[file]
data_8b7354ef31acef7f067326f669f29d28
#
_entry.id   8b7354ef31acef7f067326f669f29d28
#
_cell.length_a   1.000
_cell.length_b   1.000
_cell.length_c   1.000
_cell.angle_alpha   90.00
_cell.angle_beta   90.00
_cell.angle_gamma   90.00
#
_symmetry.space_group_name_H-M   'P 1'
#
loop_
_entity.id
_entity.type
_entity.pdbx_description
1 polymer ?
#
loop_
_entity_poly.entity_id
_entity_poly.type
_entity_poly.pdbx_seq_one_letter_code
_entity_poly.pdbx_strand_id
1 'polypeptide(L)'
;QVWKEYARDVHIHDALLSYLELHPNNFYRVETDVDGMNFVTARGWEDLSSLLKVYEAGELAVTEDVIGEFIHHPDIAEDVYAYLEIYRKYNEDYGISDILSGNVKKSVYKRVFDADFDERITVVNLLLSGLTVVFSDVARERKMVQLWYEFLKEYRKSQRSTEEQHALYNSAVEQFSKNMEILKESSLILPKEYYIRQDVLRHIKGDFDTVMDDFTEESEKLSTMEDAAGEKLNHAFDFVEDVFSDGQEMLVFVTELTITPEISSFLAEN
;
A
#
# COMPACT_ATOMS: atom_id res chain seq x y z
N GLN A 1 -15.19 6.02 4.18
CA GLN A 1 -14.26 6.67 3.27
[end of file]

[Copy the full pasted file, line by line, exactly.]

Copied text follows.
data_8b7354ef31acef7f067326f669f29d28
#
_entry.id   8b7354ef31acef7f067326f669f29d28
#
_cell.length_a   1.000
_cell.length_b   1.000
_cell.length_c   1.000
_cell.angle_alpha   90.00
_cell.angle_beta   90.00
_cell.angle_gamma   90.00
#
_symmetry.space_group_name_H-M   'P 1'
#
loop_
_entity.id
_entity.type
_entity.pdbx_description
1 polymer ?
#
loop_
_entity_poly.entity_id
_entity_poly.type
_entity_poly.pdbx_seq_one_letter_code
_entity_poly.pdbx_strand_id
1 'polypeptide(L)'
;QVWKEYARDVHIHDALLSYLELHPNNFYRVETDVDGMNFVTARGWEDLSSLLKVYEAGELAVTEDVIGEFIHHPDIAEDVYAYLEIYRKYNEDYGISDILSGNVKKSVYKRVFDADFDERITVVNLLLSGLTVVFSDVARERKMVQLWYEFLKEYRKSQRSTEEQHALYNSAVEQFSKNMEILKESSLILPKEYYIRQDVLRHIKGDFDTVMDDFTEESEKLSTMEDAAGEKLNHAFDFVEDVFSDGQEMLVFVTELTITPEISSFLAEN
;
A
#
# COMPACT_ATOMS: atom_id res chain seq x y z
N GLN A 1 -15.19 6.02 4.18
CA GLN A 1 -14.26 6.67 3.27